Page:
. However, complications appear to be much less frequent with brachytherapy. In summary, this technology remains experimental until data are available to confirm its efficacy, particularly among men with localised, well-differentiated early stage prostatecancer with low pre-treatment PSA levels. Project page URL Indexing Status Subject indexing assigned by CRD MeSH Brachytherapy; ProstaticNeoplasms; Radiotherapy Language Published English, French Country of organisation Canada Province or state Quebec (...) Brachytherapy and prostatecancer Brachytherapy and prostatecancer Brachytherapy and prostatecancer Conseil d'Evaluation des Technologies de la Sante du Quebec Record Status This is a bibliographic record of a published health technology assessment from a member of INAHTA. No evaluation of the quality of this assessment has been made for the HTA database. Citation Conseil d'Evaluation des Technologies de la Sante du Quebec. Brachytherapy and prostatecancer. Montreal: Conseil d'Evaluation des
Immediate hormonal therapy compared with observation after radical prostatectomy and pelvic lymphadenectomy in men with node-positive prostatecancer. Because the optimal timing of the institution of antiandrogen therapy for prostatecancer is controversial, we compared immediate and delayed treatment in patients who had minimal residual disease after radical prostatectomy.Ninety-eight men who underwent radical prostatectomy and pelvic lymphadenectomy and who were found to have nodal metastases (...) cancer in 3 men in the immediate-treatment group and in 16 men in the observation group (P<0.01). At the time of the last follow-up, 36 men in the immediate-treatment group (77 percent) and 9 men in the observation group (18 percent) were alive and had no evidence of recurrent disease, including undetectable serum prostate-specific antigen levels (P<0.001). In the observation group, the disease recurred in 42 men; 13 of the 36 who were treated had a complete response to local treatment or hormonal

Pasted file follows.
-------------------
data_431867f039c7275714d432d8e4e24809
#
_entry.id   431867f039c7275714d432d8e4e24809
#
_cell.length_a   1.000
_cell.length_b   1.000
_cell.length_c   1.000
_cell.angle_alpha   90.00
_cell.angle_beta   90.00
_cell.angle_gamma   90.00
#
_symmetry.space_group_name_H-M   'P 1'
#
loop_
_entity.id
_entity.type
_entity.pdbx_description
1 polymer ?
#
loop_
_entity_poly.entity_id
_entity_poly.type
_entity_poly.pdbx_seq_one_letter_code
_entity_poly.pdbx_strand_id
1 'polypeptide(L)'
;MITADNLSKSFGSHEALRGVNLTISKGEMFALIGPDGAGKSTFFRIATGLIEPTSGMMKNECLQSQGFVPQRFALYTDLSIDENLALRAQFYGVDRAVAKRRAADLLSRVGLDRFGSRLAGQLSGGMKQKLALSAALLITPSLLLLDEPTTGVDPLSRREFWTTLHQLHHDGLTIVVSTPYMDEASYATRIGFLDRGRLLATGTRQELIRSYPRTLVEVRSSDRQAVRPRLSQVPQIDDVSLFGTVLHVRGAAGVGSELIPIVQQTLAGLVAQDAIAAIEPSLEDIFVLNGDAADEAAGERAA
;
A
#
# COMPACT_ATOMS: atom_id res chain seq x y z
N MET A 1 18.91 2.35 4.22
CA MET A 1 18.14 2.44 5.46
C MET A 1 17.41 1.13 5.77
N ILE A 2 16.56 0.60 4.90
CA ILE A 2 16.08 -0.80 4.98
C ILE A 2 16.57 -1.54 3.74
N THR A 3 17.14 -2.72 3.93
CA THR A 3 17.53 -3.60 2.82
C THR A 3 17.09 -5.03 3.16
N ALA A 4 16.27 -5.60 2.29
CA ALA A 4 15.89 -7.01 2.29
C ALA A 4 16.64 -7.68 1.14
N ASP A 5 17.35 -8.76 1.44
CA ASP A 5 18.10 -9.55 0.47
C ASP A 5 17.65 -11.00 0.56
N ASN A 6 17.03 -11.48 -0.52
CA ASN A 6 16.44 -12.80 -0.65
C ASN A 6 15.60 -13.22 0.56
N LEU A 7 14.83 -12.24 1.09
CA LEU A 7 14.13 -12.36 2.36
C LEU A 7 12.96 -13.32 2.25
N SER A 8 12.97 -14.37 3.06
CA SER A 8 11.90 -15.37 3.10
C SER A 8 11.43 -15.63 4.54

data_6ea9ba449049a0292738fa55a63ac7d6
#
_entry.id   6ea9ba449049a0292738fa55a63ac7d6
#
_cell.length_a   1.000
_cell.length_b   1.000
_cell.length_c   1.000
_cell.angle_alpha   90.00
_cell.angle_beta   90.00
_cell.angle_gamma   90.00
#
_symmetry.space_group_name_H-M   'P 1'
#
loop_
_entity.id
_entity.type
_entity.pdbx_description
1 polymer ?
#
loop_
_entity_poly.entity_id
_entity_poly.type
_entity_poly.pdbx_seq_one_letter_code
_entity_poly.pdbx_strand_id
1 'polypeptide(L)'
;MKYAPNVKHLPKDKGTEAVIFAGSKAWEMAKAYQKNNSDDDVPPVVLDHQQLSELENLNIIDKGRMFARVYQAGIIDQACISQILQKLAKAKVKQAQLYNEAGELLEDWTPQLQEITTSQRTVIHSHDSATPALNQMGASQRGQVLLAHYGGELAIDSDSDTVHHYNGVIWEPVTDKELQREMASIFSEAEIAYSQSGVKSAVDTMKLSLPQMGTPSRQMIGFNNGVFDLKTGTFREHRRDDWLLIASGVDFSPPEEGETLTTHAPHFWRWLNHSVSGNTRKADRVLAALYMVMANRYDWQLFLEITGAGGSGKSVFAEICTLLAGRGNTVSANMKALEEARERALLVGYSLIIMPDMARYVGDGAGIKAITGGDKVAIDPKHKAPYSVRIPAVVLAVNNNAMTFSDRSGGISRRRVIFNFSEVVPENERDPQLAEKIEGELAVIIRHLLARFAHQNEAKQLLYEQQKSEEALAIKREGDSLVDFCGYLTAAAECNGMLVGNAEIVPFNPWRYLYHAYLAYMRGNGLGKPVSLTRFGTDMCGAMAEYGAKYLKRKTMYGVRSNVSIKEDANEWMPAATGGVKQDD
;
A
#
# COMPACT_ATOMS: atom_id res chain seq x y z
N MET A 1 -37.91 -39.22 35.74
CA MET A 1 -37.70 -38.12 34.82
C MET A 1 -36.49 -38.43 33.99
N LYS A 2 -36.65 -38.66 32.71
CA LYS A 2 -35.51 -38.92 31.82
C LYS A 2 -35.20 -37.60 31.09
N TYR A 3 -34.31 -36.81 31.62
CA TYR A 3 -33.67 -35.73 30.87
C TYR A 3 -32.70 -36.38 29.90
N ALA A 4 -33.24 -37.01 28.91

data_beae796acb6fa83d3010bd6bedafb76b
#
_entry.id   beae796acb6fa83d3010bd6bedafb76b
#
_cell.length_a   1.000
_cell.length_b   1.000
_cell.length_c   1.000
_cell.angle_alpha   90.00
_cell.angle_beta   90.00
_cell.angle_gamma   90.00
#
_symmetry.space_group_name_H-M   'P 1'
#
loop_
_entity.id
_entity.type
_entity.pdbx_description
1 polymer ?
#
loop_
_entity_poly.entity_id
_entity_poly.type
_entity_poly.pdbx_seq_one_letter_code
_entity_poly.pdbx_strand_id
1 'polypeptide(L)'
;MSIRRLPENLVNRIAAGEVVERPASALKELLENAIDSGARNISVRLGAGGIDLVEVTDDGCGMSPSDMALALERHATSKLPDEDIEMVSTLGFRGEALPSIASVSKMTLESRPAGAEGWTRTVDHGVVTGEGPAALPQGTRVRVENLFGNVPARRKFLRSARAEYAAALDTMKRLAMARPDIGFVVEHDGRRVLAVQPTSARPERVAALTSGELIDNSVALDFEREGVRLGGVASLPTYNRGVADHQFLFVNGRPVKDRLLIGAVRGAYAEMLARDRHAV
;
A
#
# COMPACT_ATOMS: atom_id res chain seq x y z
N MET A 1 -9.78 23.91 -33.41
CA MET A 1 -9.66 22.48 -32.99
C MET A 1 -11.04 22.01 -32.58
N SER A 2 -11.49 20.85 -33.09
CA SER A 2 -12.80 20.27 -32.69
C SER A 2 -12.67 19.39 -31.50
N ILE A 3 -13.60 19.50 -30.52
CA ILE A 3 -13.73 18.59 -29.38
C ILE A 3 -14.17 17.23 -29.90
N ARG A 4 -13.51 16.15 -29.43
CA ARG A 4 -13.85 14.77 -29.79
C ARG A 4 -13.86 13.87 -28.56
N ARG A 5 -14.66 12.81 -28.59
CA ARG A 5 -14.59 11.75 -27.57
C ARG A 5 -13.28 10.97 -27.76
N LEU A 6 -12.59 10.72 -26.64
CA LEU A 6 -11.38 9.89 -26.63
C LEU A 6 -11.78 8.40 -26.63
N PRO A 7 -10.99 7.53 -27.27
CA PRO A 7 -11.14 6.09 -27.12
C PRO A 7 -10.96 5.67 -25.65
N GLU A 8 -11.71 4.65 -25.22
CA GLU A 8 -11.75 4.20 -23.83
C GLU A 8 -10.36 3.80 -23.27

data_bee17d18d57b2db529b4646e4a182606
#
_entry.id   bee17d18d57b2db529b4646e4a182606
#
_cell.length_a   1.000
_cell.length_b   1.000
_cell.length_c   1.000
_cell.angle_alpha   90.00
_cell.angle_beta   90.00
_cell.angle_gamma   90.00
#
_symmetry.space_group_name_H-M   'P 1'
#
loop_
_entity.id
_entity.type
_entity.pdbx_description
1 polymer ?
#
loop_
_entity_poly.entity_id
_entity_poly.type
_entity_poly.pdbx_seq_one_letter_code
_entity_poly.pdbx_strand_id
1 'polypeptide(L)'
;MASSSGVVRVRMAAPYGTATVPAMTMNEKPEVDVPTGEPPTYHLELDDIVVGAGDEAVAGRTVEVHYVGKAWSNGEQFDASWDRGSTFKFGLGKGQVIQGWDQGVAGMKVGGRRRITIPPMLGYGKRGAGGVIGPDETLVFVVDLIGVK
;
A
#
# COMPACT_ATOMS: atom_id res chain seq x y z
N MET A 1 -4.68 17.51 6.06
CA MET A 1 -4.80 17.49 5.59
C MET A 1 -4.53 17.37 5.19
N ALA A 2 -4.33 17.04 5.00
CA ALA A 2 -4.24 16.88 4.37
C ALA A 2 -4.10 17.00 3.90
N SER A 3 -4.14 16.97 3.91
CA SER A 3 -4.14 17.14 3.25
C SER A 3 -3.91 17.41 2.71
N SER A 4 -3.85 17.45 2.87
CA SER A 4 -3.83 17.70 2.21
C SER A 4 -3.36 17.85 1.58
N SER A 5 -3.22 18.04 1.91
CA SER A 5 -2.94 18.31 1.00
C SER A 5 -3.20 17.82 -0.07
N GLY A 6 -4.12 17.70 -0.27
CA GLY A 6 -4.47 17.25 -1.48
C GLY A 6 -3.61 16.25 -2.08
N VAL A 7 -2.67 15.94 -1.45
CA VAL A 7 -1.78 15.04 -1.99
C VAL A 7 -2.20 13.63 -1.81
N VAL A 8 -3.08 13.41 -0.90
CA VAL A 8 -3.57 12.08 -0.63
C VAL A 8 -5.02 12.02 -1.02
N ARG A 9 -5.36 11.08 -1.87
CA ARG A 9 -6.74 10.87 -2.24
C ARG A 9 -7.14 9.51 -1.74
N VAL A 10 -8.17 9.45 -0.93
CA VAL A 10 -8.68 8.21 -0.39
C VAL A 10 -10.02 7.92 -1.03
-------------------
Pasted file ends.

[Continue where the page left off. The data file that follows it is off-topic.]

to lessen the risk of radiation-related effects in a randomised controlled trial of conformal versus conventional radiotherapy.We recruited men with prostatecancer for treatment with a standard dose of 64 Gy in daily 2 Gy fractions. The men were randomly assigned conformal or conventional radiotherapy treatment. The primary endpoint was the development of late radiation complications (> 3 months after treatment) measured with the Radiation Therapy and Oncology Group (RTOG) score. Indicators of disease (...) in local tumour control (conformal 78% [95% CI 66-86], conventional 83% [69-90]).Conformal techniques significantly lowered the risk of late radiation-induced proctitis after radiotherapy for prostatecancer. Widespread introduction of these radiotherapy treatment methods is appropriate. Our results are the basis for dose-escalation studies to improve local tumour control.